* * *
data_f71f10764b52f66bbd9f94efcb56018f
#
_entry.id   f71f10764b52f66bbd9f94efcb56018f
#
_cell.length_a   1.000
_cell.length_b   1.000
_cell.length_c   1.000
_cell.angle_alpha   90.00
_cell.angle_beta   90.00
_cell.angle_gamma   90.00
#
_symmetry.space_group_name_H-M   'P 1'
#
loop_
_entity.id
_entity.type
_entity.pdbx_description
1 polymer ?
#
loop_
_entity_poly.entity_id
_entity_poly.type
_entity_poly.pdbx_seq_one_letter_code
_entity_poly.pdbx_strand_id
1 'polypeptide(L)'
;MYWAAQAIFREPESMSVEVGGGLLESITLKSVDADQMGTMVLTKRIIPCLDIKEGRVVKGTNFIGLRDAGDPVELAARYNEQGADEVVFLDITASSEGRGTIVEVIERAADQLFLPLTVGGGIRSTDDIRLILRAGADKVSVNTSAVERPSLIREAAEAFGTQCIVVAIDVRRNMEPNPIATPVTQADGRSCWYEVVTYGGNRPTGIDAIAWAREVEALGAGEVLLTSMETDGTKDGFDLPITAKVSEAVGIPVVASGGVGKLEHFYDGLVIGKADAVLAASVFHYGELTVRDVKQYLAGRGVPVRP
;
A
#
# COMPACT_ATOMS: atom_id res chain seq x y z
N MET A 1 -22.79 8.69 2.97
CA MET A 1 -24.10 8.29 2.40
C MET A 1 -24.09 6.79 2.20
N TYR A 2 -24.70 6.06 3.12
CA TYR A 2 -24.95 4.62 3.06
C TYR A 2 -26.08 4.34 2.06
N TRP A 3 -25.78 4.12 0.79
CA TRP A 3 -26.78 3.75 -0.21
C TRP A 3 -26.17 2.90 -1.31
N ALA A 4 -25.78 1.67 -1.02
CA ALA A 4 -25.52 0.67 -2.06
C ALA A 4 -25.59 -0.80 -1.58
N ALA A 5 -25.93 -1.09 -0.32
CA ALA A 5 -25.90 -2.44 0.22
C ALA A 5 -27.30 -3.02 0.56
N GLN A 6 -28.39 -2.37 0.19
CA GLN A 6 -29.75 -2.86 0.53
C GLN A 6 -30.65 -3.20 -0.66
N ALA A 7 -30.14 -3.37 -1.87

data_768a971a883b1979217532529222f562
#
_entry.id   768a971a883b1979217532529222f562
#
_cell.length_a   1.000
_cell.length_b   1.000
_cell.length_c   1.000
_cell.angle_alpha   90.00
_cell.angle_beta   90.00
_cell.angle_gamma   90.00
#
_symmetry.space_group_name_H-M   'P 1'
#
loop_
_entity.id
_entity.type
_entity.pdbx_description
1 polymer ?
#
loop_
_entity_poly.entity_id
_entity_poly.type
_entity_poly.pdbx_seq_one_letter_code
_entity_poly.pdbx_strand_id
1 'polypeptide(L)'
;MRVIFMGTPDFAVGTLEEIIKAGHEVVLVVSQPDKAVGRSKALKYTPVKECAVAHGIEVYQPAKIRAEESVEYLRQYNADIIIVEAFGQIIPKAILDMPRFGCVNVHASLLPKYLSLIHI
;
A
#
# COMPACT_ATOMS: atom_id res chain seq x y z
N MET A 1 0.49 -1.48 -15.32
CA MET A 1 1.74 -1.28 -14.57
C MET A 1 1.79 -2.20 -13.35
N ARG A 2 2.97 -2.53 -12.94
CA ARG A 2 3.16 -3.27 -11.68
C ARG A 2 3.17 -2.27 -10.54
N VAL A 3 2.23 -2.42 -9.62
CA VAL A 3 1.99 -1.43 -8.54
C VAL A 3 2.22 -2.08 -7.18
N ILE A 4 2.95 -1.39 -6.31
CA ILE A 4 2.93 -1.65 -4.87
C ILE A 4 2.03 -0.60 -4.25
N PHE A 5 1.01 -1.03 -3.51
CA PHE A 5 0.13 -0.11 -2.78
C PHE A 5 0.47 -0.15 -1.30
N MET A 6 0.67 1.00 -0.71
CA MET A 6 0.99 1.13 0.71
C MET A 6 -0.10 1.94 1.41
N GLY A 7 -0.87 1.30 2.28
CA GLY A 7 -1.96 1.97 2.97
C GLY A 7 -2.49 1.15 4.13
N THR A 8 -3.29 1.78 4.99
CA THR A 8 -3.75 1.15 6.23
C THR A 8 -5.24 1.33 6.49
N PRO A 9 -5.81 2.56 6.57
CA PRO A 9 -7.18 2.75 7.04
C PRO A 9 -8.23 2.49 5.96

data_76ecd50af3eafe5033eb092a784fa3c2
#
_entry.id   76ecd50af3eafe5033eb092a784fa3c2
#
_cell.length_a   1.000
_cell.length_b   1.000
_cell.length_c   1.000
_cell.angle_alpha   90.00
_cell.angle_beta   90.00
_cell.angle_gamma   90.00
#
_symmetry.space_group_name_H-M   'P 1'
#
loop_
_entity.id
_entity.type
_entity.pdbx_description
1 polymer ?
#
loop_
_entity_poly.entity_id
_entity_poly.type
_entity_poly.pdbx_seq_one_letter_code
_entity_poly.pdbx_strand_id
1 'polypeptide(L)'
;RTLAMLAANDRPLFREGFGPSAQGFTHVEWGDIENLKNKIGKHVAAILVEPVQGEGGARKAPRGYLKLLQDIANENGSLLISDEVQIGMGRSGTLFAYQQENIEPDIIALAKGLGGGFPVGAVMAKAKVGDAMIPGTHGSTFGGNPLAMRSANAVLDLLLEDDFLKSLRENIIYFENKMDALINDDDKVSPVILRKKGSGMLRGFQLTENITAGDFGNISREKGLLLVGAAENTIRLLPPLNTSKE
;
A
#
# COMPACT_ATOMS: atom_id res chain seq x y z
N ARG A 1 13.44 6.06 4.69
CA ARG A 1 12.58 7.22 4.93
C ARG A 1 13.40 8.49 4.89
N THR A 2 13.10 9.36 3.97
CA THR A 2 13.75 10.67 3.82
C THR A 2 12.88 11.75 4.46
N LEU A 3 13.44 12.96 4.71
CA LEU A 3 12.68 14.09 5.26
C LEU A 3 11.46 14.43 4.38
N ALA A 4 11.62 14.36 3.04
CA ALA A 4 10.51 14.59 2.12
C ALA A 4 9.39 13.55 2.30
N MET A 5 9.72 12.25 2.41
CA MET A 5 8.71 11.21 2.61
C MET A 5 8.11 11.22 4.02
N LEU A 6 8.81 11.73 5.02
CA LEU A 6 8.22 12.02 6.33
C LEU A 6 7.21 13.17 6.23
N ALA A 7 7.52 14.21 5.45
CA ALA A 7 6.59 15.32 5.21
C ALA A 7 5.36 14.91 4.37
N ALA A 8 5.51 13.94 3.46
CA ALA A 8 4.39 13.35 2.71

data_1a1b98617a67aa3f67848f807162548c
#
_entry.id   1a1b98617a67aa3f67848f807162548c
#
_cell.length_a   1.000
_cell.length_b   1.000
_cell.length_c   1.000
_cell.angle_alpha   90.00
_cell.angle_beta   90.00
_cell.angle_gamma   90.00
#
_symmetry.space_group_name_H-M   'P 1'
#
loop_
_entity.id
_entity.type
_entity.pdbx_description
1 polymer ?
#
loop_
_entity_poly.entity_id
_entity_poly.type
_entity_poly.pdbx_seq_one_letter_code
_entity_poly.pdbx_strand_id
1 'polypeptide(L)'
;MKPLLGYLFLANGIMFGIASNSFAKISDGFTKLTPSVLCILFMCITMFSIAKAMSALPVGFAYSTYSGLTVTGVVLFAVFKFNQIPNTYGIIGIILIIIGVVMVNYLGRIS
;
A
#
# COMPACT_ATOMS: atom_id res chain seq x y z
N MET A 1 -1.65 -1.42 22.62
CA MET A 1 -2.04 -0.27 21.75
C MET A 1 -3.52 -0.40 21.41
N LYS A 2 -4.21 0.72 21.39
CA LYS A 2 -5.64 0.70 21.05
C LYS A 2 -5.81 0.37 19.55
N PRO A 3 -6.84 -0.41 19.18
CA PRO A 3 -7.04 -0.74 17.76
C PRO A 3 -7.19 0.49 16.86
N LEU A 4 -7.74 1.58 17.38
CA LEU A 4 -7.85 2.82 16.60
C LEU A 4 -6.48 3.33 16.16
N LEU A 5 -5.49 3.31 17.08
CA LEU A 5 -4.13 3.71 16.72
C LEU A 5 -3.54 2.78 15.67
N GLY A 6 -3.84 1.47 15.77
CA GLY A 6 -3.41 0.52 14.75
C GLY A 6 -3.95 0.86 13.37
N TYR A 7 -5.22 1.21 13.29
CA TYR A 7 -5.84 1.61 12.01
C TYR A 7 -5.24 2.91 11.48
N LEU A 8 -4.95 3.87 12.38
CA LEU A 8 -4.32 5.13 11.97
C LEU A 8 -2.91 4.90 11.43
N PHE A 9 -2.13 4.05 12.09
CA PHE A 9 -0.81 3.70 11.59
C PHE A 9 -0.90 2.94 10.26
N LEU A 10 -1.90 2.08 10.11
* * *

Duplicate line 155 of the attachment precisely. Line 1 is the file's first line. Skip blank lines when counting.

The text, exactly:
N ALA A 7 7.52 14.21 5.45